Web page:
A few scanning tips


Image File Formats - JPG, TIF, PNG, GIF
Which to use?

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The most common image file formats, the most important for cameras, printing, scanning, and internet use, are JPG, TIF, PNG, and GIF.

I strongly recommend always archiving your original unedited image from camera or scanner. Especially for JPG, archive the first pristine copy (which is automatic with Raw files). Your download folder should be your permanent archive location of the camera's unchanged original file, and edited copies go elsewhere. Good practice is when editing that image, always save any change to a different file in a different location, always. Never overwrite or delete your only original file. Always keep your pristine original, because you can't otherwise go back. Or else there could be times when you realize the edited image is damaged, especially important on the really special ones. JPG especially, each JPG compression is lossy. If you did edit that original JPG file a few times, for white balance, brightness, resampling or cropping, JPG quality suffers with each new JPG compression (lossy), and it is irreversible if the original image is lost. You can't go back, so don't risk destroying your pristine original image. Any work should only make a copy. Beginners tend to worry about the disk space used by that archive, but this is just the nature of the game, JPGs are small anyway, and disks are inexpensive (a 4 TB Western Digital USB 3.0 external drive is about $100 USD). Disk space becomes a trivial concern. Retaining your original image is not trivial. Make a frequent backup too, onto another disk. It's a choice of being safe now, or sorry later.

A few features of common file types
File PropertyJPG   TIF   PNG   GIF
Web pages can show itYes YesYes
Uncompressed option Yes
Lossy compressionYes
Lossless compression YesYesYes
RGB colorYesYesYes
8-bit color (24-bit data)YesYesYes
16-bit color (48-bits) YesYes
CMYK or LAB colorYes
Indexed color option YesYesYes
Transparency option YesYes
Animation option Yes

Different color modes have different size data values, as shown.

Image TypeBytes per pixelPossible color
File Types
1 bit
Line art
1/8 byte per pixel2 colors, 1 bit per pixel.
One ink on white paper
8-bit Indexed ColorUp to 1 byte per pixel if 256 colors256 colors maximum.
For graphics use today
8-bit Grayscale1 byte per pixel256 shades of grayLossy: JPG
16 bit Grayscale2 bytes per pixel65636 shades of grayTIF, PNG
24 bit RGB
(8-bit mode)
3 bytes per pixel (one byte each for R, G, B) Computes 16.78 million colors max. 24 bits is the "Norm" for photo images, e.g., JPGLossy: JPG
32 bit CMYK4 bytes per pixel, for PrepressCyan, Magenta, Yellow and Black ink, typically in halftonesTIF
48-bit RGB
(16-bit mode)
6 bytes per pixel 2.81 trillion colors max.
Except we don't have 16-bit display devices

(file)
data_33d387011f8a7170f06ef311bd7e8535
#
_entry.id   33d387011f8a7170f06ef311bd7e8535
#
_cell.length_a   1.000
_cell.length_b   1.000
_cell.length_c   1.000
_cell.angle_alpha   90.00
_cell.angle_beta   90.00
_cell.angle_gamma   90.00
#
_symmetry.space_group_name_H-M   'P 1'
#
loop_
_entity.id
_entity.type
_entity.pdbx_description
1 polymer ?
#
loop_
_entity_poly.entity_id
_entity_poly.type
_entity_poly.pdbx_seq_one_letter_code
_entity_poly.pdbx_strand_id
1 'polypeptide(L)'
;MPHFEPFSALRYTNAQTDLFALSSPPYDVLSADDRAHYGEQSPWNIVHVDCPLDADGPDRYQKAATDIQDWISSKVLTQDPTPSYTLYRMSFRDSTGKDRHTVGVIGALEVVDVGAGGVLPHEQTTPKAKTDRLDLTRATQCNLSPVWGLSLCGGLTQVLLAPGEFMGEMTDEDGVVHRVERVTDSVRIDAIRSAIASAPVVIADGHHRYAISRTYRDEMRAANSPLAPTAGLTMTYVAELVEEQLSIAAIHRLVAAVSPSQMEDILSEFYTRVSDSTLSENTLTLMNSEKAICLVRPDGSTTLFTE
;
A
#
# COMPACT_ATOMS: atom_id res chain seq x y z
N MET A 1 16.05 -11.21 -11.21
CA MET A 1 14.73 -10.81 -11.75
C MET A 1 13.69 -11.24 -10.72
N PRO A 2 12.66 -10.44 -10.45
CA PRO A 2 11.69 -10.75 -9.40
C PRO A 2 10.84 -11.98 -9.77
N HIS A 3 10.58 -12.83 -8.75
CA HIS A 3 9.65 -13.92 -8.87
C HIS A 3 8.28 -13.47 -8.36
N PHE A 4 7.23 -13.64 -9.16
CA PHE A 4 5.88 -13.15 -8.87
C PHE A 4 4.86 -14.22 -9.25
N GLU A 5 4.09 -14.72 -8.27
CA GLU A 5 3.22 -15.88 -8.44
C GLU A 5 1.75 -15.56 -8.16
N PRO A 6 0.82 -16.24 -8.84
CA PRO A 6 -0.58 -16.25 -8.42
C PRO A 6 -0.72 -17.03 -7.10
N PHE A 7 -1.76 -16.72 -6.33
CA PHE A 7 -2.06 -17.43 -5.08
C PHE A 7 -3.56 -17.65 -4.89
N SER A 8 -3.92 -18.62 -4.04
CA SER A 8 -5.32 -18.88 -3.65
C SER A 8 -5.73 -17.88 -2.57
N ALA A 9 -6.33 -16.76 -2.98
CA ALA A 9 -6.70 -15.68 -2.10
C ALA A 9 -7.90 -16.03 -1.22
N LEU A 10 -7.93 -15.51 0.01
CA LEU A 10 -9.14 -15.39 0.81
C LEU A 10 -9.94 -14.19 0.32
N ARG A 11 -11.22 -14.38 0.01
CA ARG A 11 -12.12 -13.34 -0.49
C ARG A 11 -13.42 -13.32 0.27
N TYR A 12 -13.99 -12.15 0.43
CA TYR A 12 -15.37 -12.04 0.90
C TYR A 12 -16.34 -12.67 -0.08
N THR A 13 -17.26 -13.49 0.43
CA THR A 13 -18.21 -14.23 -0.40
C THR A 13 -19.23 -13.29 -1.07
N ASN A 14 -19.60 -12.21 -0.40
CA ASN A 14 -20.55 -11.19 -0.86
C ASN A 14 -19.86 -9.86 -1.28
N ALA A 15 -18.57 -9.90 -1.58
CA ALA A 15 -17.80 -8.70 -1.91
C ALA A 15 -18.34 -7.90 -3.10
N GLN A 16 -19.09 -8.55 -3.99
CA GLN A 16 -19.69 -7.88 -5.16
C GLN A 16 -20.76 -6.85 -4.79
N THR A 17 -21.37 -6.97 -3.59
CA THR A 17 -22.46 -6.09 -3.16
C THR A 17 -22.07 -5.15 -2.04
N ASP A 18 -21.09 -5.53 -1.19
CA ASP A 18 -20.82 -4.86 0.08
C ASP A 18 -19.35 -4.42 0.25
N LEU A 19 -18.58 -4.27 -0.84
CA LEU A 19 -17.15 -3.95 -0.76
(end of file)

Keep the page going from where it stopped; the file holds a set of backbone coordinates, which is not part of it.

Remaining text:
There are FOUR sizes of a digital image

Image Size is dimensioned in pixels, which is what determines how the image might be suitably used. Image size in pixels is the FIRST numbers you need to know about using a digital image is its dimensions in pixels.

The camera sensor is dimensioned in mm, but it also has dimensions in pixels. For example, a full frame 36x24 mm sensor might be divided into 6000x4000 pixels. The sensor size in mm is all important for computing Field of View or Depth of Field. And the sensor mm dimensions also affect the necessary enlargement factor to print size, but the pixel dimensions are also important for viewing the image on screen or paper.

Data Size is the image uncompressed size in bytes when file is opened into computer memory (and image size viewed on the monitor screen is still dimensioned in pixels).

File Size is its size in bytes stored in a file (which is Not a meaningful number regarding how the image might be used). Image size is in pixels, not bytes (file size is in bytes). Data compression can affect file size drastically smaller, but it is still the same image size in pixels. So saying “I have an 8 megabyte JPG file” says nothing to describe the image size. Image size is dimensioned in pixels.

Print Size is its size when printed on paper (dimensioned in inches or mm, as is the print paper). The size of film is also inches or mm. Sensor size (mm) or film size (mm) must be enlarged to the print or viewing size. By varying the printing resolution (pixels per inch on paper), we can print the image about any size we wish, but the quality will vary. 250 to 300 dpi are usual high quality goals.

In strong contrast to paper, monitor screen size is dimensioned in pixels, and image size is also dimensioned in pixels. The image pixels fit the screen pixels one for one, so to speak. A 600x400 image will show as 600x400 pixels on the screen. If the image size is larger than the screen size, we normally are shown a temporary resampled copy of more suitable smaller size. However, print paper is dimensioned in inches or mm, so images for printing must be scaled to be spaced out so many pixels per inch or mm (often called dpi, jargon for pixels per inch on paper). See basic differences, and more detail between using images printed or on the video screen.

The most common type of color image (such as any JPG file, but Not Raw files) is the RGB 24-bit choice. Note that uncompressed 24-bit RGB data is three bytes per pixel, regardless of image size. However many/most files are compressed into a smaller file size (JPG is normally compressed to unusually small size, which can involve some quality losses). Compressed files are uncompressed again when opened into computer memory for showing (the count of pixels remains unchanged).